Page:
While children are developing, it can be overwhelming to learn about all of the health possibilities that can affect them. ADHD and ADD in children have become increasingly common and easier to detect. Their similarities can make it difficult to separate between, however, there are distinct differences between the two.
ADHD and ADD in Children
ADHD and ADD in children can leave parents struggling to know the best solution. There may be moments when a parent believes something is a characteristic of ADHD or ADD but is unsure if that is merely a childlike tendency.
The Basics of ADHD
ADHD is an abbreviation for Attention Deficit Hyperactivity Disorder. At HealthPark Pediatrics, we define ADHD as a developmental disorder that affects children’s behavior, attention, and learning. The Mayo Clinic describes ADHD as a combination of persistent problems, like difficulty keeping attention, hyperactivity, and impulsive behavior.
The symptoms of ADHD in children often appear before the age of 12. It occurs more often in boys than girls but can look different in both, as girls tend to appear quieter in their inattentive time. On the other hand, boys’ actions tend to be more outward and disruptive.
Consequently, there are three subtypes of ADHD in children:
- Predominantly inattentive: For this type, most symptoms fall into the category of inattention.
- Predominantly hyperactive/impulsive: For this type, most symptoms are hyperactive and impulsive.
- Combined: For this final type, it is a mix of inattentive symptoms and hyperactive/impulsive symptoms.
While we understand the basics of ADHD in children, our doctors specialize in the treatment and management of children with ADHD. If you observe possible ADHD symptoms in your child, it could be an excellent time to talk with your doctor. You can find out more about this by requesting an appointment online.
The Basics of ADD
ADD stands for Attention Deficit Disorder. According to ADDitude, ADD is a term commonly used to describe a neurological condition with symptoms of inattention, distractibility, and poor working memory. At this point, ADD is more outdated than the term ADHD. It is often used as a term for a specific subset of symptoms with which a child with ADHD may present.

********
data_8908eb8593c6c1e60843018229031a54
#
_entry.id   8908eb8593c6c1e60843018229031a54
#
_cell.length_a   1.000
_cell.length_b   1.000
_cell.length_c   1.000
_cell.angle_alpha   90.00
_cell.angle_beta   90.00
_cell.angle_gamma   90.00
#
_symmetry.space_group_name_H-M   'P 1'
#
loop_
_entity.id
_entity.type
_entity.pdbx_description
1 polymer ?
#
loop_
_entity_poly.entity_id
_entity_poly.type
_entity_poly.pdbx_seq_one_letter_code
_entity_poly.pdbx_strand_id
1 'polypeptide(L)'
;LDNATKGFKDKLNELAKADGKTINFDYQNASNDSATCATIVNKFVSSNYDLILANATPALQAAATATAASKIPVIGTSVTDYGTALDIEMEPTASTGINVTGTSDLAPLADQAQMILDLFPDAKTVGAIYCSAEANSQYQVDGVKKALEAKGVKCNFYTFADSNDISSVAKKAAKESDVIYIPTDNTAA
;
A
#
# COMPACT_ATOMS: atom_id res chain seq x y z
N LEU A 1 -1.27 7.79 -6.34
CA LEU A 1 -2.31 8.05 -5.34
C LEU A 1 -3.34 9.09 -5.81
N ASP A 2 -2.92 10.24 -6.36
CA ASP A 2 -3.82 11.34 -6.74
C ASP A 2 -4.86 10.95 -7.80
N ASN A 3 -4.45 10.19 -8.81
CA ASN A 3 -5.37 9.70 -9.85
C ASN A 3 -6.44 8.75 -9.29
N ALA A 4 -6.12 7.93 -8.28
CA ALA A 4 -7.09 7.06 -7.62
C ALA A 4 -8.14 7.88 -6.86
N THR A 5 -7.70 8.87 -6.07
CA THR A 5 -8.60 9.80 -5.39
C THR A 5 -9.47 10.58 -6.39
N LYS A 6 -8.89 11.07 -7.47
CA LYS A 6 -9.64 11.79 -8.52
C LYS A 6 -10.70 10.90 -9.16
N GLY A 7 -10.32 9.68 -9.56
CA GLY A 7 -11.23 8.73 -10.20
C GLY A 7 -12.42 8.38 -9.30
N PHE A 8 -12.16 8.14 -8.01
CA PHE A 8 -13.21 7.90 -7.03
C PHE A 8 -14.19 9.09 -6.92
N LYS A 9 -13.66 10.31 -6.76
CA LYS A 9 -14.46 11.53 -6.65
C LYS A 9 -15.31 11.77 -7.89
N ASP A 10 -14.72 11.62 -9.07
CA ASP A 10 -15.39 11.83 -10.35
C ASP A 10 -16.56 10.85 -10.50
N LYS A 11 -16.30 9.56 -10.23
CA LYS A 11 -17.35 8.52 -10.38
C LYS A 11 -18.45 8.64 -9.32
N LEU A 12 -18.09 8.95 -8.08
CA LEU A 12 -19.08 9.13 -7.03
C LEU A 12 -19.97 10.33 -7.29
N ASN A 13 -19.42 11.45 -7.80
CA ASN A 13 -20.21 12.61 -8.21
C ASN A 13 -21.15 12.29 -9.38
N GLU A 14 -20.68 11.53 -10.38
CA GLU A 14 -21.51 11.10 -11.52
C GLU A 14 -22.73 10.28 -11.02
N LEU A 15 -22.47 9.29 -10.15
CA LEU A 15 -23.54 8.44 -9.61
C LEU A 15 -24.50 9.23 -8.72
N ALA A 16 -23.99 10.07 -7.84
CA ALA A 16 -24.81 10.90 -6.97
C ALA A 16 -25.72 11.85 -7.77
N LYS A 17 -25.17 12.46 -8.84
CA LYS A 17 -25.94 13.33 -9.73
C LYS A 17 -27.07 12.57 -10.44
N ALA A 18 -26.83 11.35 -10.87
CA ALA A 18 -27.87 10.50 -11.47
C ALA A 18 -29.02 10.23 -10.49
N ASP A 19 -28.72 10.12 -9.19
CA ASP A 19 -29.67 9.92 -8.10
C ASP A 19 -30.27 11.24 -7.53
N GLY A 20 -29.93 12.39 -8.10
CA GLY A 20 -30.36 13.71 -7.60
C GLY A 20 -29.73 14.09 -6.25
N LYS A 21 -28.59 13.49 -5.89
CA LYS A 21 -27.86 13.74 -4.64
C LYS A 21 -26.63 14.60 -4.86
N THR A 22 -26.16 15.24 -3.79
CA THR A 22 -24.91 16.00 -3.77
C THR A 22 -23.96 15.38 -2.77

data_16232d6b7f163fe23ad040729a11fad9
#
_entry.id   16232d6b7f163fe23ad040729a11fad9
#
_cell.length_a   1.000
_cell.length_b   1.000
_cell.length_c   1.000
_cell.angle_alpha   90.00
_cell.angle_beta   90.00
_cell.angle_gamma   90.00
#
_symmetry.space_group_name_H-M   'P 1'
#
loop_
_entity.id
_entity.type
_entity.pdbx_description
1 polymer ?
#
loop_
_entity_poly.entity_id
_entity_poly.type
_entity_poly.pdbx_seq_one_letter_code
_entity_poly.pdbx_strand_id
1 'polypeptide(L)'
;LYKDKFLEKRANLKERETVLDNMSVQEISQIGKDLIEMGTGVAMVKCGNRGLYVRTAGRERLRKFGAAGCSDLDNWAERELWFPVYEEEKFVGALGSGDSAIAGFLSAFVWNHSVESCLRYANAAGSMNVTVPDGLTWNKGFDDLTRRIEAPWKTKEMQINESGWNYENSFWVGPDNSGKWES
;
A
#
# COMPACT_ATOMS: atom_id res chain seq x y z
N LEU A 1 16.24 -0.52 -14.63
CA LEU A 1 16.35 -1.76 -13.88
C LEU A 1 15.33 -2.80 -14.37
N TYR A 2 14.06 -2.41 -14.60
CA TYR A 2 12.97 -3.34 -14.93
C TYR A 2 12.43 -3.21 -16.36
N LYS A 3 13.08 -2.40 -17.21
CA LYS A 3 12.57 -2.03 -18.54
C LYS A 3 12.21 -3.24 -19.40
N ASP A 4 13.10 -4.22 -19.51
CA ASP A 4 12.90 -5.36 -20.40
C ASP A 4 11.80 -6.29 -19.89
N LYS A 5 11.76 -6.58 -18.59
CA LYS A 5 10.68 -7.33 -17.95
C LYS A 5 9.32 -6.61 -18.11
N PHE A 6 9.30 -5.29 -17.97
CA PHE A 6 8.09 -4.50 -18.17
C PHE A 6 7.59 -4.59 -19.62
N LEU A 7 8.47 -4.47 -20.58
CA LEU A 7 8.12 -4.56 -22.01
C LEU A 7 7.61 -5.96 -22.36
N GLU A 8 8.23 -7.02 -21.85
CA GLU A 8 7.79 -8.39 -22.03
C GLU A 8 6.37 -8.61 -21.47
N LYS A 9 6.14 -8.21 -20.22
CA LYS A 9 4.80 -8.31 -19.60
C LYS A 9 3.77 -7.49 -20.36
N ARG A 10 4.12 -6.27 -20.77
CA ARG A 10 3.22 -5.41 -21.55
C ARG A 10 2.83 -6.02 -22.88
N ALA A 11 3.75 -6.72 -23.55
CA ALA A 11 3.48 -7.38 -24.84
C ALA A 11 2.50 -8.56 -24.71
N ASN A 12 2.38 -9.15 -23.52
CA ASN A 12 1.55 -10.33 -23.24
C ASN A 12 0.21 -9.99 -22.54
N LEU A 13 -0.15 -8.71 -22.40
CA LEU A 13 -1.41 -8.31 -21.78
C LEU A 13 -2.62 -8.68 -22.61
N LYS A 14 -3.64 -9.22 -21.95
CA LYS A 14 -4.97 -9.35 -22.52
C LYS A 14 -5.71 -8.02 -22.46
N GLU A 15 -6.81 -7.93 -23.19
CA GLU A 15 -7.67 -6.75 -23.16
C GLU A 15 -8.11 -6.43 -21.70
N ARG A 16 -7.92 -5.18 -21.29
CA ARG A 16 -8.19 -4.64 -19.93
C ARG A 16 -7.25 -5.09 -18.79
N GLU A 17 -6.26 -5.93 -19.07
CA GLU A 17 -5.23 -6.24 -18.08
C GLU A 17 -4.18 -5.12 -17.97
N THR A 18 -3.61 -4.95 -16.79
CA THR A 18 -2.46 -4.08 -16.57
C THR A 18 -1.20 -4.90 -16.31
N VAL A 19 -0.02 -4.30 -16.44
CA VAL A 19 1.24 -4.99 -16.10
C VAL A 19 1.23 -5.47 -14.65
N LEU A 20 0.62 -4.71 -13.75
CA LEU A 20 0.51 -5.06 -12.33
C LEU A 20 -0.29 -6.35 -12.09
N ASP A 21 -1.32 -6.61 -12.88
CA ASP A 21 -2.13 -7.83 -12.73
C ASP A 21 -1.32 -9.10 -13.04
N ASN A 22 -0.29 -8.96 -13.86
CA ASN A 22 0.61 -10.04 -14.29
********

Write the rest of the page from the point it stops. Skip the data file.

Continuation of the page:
Primary symptoms of ADD, also known as Predominantly Inattentive Type:
- Poor working memory
- Poor executive function
One factor in identifying ADD can be ruled out which symptoms you are not seeing as a way of determining whether it could fall into the ADHD category instead. Such as, if you are not observing hyperactivity, this is a possible sign that it is not ADD.
Comparing ADHD and ADD in Children
Now, the basics of ADHD and ADD in children are straightforward. However, after seeing how closely these two diagnoses can fall towards each other, it is essential to recognize how they differ. The main distinction is that ADD is a term for a particular type of ADHD referred to as Predominantly Inattentive Type. The hyperactivity symptom is often presented in ADHD but is not present in someone with ADD. ADHD and ADD in children can be frustrating situations to figure out. However, these basics could make this a more straightforward process for you and your child.
ADHD and ADD in children can be difficult to determine. Understanding both their basics and differences can lead to observing what symptoms you may be seeing in your child. Do you have further questions about ADHD and ADD in children? Find resources on our website or give us a call at (919) 896-7066.